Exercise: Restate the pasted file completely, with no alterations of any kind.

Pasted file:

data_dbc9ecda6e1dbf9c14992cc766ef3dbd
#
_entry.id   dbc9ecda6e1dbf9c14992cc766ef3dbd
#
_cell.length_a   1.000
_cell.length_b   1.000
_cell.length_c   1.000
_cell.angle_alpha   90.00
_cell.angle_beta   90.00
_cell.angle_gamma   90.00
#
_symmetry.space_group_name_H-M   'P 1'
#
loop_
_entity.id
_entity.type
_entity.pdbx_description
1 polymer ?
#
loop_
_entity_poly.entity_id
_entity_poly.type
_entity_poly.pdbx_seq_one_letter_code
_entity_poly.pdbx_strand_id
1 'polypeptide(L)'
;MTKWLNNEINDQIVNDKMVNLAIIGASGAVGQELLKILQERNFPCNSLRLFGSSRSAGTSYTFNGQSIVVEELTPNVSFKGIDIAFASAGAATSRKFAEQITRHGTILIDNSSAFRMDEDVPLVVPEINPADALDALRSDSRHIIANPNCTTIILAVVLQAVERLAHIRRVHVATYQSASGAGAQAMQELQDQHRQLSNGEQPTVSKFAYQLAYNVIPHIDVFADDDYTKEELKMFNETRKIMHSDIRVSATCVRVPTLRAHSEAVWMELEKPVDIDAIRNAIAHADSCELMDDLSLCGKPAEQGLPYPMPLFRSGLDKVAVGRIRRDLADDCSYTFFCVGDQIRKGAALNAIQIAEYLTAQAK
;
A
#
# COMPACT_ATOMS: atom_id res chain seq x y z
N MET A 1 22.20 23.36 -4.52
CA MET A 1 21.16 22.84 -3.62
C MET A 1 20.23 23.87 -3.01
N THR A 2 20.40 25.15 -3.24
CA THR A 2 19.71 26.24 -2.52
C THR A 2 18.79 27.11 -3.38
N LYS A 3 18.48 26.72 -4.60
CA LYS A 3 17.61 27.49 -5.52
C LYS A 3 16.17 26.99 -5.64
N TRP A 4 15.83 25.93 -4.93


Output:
data_dbc9ecda6e1dbf9c14992cc766ef3dbd
#
_entry.id   dbc9ecda6e1dbf9c14992cc766ef3dbd
#
_cell.length_a   1.000
_cell.length_b   1.000
_cell.length_c   1.000
_cell.angle_alpha   90.00
_cell.angle_beta   90.00
_cell.angle_gamma   90.00
#
_symmetry.space_group_name_H-M   'P 1'
#
loop_
_entity.id
_entity.type
_entity.pdbx_description
1 polymer ?
#
loop_
_entity_poly.entity_id
_entity_poly.type
_entity_poly.pdbx_seq_one_letter_code
_entity_poly.pdbx_strand_id
1 'polypeptide(L)'
;MTKWLNNEINDQIVNDKMVNLAIIGASGAVGQELLKILQERNFPCNSLRLFGSSRSAGTSYTFNGQSIVVEELTPNVSFKGIDIAFASAGAATSRKFAEQITRHGTILIDNSSAFRMDEDVPLVVPEINPADALDALRSDSRHIIANPNCTTIILAVVLQAVERLAHIRRVHVATYQSASGAGAQAMQELQDQHRQLSNGEQPTVSKFAYQLAYNVIPHIDVFADDDYTKEELKMFNETRKIMHSDIRVSATCVRVPTLRAHSEAVWMELEKPVDIDAIRNAIAHADSCELMDDLSLCGKPAEQGLPYPMPLFRSGLDKVAVGRIRRDLADDCSYTFFCVGDQIRKGAALNAIQIAEYLTAQAK
;
A
#
# COMPACT_ATOMS: atom_id res chain seq x y z
N MET A 1 22.20 23.36 -4.52
CA MET A 1 21.16 22.84 -3.62
C MET A 1 20.23 23.87 -3.01
N THR A 2 20.40 25.15 -3.24
CA THR A 2 19.71 26.24 -2.52
C THR A 2 18.79 27.11 -3.38
N LYS A 3 18.48 26.72 -4.60
CA LYS A 3 17.61 27.49 -5.52
C LYS A 3 16.17 26.99 -5.64
N TRP A 4 15.83 25.93 -4.93